A Piney Flats bicyclist discovered the image spray-painted Tuesday near the trail’s Milligan Depot, and immediately reported the vandalism.
“I took these pictures and rode my bike directly to the Johnson City Police Department,” said Ralph Johnston, who frequently takes his bike out to the trail.
“I showed them the pictures and informed them where they were taken,” he said. “They were aghast at the pictures, but I was informed the location was not in their jurisdiction.”
The depot is near the Johnson City-Elizabethton line. The location is in Elizabethton’s jurisdiction, but local police could not be reached for comment.
This isn’t the first time vandalism has happened on the trail, but it is the first time a swastika has been reported. In 2014, nearly two pounds of roofing nails were discovered at the Tweetsie Trail trailhead parking lot on Alabama Street in Johnson City.
Despite those incidents, officials say this type of thing is rare.
But as infrequent as it is, it’s still disheartening for Tweetsie Trail lovers.
Dan Schumaier, chairman of the Tweetsie Trail Task Force, considered this an unpleasant surprise and said instances like this have not happened much along the trail.
“There are jerks everywhere who do this sort of thing,” Schumaier said. “But we’ve usually had very little problems at the trail.”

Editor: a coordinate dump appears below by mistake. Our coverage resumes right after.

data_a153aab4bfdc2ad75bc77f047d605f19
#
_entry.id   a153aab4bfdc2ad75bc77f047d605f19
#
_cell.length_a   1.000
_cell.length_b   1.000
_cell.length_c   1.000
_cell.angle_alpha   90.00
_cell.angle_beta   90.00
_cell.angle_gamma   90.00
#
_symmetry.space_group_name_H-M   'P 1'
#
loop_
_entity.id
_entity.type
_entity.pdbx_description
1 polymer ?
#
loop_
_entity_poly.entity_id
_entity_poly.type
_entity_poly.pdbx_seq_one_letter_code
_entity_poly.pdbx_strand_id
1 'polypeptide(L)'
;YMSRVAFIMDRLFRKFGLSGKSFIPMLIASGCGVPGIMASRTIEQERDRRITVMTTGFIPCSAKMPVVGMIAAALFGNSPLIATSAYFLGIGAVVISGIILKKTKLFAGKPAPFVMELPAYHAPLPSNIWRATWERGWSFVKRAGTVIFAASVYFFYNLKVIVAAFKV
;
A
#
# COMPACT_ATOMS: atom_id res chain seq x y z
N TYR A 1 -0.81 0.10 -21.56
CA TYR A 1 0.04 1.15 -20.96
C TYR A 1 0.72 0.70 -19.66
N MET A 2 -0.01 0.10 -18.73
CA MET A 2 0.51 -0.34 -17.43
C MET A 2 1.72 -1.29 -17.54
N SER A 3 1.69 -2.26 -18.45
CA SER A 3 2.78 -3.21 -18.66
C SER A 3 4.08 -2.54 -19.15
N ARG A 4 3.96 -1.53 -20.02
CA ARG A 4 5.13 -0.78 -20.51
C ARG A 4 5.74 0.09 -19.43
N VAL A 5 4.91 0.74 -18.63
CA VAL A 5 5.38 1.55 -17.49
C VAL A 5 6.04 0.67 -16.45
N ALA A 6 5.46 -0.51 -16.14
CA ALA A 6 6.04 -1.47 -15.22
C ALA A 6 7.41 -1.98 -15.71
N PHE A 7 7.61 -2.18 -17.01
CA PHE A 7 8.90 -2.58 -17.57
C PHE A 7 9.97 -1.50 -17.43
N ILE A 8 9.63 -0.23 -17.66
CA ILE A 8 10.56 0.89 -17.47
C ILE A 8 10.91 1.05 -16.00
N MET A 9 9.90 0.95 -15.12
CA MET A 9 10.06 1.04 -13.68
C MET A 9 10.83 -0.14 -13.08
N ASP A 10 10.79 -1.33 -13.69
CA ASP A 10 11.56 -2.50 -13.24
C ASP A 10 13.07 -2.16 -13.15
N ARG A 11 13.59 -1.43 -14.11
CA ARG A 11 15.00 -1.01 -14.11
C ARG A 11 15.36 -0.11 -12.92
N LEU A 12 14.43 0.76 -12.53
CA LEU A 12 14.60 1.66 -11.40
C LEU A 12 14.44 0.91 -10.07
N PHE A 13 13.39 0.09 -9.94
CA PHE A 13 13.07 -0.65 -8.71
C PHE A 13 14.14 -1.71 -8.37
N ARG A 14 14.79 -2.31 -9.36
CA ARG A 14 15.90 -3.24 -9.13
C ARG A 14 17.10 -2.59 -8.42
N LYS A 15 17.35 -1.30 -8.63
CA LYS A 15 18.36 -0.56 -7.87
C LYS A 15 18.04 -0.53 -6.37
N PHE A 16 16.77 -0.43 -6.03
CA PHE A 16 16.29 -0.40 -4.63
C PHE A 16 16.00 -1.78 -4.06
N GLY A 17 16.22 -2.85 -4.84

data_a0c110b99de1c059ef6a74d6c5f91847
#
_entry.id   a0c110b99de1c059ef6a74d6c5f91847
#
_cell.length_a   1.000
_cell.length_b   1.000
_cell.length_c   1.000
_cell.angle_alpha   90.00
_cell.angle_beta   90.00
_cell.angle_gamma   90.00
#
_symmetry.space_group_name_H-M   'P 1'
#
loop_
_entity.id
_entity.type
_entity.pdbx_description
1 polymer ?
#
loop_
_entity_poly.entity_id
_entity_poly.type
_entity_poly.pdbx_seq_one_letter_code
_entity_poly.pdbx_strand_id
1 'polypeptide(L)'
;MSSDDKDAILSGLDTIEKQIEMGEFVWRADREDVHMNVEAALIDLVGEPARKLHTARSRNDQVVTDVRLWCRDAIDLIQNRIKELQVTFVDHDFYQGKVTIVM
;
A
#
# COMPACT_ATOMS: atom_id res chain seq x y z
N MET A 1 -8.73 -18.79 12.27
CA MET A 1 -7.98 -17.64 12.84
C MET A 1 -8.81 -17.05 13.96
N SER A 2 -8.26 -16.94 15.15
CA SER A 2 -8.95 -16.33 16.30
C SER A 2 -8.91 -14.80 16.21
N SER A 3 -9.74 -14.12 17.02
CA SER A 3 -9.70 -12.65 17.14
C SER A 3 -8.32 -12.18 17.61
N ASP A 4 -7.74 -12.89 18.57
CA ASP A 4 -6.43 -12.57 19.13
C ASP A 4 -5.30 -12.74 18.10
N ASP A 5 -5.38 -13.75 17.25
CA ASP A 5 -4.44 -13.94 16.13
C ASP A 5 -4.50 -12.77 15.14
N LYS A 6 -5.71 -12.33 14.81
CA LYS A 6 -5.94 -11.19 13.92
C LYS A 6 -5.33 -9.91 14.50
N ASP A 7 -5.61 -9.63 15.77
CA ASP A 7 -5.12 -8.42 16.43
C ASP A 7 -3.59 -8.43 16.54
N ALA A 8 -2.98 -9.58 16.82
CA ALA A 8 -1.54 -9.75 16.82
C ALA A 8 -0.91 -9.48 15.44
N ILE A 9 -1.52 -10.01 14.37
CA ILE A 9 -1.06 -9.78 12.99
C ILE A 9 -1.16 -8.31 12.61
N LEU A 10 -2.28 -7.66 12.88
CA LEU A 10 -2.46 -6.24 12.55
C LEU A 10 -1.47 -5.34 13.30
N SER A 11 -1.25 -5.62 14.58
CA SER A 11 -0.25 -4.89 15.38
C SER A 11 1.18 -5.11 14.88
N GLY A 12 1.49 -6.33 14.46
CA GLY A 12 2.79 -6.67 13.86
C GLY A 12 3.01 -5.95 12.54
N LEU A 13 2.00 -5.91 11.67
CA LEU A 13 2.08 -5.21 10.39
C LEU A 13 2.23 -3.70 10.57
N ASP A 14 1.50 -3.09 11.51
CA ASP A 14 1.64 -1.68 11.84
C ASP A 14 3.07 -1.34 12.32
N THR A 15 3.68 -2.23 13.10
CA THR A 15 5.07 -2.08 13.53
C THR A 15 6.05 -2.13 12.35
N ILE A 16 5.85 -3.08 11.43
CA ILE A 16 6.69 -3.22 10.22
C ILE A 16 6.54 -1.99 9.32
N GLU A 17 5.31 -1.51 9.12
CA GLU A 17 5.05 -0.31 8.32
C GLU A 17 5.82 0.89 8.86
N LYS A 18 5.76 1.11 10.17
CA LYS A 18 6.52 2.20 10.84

Though reported on Tuesday, it’s unclear when the swastika was painted. Phil Pindzola, Johnson City director of public works, said the graffito has since been cleaned up.
“I haven’t noticed a lot of things like this happen, though this is one of the bigger incidents that have happened at the trail,” Pindzola said.
Pindzola went on to say he was proud of the community that works to help police the area and keep a lookout for things such as the recent vandalism. He said it is people like Johnston who help maintain the trail.
“We’ve got a lot of people involved in keeping the trail clean,” Pindzola said.
Graffiti has been a subject of concern in Johnson City in recent years.
In 2015, racist vandalism and graffiti were found at Founders Park and the old General Mills building on West Walnut Street. The mill’s graffiti troubles continued until redevelopment began earlier this year.
Last October, Science Hill High School was vandalized with obscene graffiti, which some students had reported also included racial epithets.
According to the Southern Poverty Law Center, the increase in hate incidents and displays of hostility toward marginalized groups in general have been part of a larger national trend.
At Texas A&M, white supremacist organizations recently shocked students after posting fliers promoting blatant racism.